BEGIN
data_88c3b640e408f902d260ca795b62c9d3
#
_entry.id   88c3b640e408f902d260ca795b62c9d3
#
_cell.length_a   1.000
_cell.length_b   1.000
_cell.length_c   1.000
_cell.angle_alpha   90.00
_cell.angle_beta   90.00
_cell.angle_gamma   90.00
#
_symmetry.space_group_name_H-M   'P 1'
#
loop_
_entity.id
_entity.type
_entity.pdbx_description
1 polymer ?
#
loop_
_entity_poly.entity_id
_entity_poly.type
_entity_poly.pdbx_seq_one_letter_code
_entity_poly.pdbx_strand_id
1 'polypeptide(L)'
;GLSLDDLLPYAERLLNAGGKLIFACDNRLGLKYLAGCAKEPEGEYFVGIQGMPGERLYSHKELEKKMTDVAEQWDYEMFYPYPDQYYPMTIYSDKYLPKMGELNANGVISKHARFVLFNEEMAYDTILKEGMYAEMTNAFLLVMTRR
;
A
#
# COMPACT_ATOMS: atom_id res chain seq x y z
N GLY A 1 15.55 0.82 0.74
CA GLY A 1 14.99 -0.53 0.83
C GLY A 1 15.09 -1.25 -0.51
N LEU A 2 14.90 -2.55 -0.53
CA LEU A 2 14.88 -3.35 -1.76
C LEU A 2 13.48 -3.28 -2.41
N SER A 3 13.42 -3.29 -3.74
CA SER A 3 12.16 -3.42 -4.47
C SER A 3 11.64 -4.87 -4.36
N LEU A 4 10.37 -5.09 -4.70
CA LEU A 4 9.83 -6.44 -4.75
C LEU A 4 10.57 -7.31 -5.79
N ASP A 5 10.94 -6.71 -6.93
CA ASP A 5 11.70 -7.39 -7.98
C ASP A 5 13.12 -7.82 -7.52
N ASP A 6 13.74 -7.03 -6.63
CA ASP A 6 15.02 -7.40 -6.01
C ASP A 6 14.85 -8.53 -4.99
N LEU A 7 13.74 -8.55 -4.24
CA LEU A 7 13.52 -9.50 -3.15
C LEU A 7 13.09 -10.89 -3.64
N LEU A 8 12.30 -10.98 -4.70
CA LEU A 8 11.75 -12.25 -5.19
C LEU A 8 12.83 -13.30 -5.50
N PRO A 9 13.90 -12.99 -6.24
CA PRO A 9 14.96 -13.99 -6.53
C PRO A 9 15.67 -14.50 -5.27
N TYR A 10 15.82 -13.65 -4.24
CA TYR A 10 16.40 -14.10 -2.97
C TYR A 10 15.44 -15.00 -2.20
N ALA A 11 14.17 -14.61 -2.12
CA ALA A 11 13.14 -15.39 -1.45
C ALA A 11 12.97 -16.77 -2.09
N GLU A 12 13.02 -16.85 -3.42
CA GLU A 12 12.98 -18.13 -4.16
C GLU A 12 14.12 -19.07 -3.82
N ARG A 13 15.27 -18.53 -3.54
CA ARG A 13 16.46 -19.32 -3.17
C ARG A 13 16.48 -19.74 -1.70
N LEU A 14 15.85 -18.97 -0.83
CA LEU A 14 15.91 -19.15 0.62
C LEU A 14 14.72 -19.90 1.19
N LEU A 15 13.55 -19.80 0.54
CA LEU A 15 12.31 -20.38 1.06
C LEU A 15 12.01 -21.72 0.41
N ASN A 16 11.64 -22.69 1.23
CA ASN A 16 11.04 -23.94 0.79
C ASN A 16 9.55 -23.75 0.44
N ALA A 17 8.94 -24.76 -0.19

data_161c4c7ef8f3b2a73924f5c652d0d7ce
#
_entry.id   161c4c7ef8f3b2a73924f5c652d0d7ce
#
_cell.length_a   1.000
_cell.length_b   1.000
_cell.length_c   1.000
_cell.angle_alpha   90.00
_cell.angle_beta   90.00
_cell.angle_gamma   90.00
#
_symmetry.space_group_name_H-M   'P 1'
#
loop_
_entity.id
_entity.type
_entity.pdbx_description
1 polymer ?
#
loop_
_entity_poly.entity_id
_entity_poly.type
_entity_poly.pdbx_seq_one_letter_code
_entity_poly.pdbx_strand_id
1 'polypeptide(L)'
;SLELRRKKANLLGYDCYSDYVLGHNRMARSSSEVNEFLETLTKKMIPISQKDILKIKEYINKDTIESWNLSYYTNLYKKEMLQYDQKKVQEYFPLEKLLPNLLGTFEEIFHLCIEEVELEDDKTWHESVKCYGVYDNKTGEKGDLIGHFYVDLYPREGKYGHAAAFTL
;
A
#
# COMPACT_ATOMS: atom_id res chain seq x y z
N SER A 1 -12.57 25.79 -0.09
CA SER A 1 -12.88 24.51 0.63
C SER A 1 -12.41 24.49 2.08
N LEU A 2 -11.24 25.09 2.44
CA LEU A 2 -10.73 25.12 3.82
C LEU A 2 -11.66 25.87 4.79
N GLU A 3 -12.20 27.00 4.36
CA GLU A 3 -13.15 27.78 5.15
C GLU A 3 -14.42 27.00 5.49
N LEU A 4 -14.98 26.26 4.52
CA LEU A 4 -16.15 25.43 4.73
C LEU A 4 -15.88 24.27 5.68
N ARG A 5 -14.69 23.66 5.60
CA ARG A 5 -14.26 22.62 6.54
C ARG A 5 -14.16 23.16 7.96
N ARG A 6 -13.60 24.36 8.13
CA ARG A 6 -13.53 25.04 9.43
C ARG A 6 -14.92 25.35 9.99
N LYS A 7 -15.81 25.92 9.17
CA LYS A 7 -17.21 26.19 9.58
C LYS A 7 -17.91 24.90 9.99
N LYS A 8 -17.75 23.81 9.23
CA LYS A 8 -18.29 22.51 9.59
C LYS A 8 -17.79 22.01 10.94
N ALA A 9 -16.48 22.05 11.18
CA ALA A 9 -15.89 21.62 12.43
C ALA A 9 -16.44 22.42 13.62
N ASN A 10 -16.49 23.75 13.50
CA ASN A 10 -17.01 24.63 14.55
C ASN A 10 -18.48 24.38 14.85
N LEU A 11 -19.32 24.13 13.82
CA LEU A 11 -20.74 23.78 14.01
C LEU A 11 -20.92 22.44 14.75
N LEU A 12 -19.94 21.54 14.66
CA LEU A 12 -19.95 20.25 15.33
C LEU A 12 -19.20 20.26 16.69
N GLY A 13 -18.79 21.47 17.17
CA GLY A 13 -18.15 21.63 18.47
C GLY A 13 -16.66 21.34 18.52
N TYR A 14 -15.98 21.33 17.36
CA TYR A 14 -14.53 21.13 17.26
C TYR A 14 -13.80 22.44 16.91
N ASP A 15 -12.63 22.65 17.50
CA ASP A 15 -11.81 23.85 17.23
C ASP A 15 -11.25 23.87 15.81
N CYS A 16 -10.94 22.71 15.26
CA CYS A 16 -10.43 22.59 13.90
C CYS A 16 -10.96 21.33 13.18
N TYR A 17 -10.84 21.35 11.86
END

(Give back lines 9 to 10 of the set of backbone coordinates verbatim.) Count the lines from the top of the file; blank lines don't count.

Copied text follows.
_cell.angle_beta   90.00
_cell.angle_gamma   90.00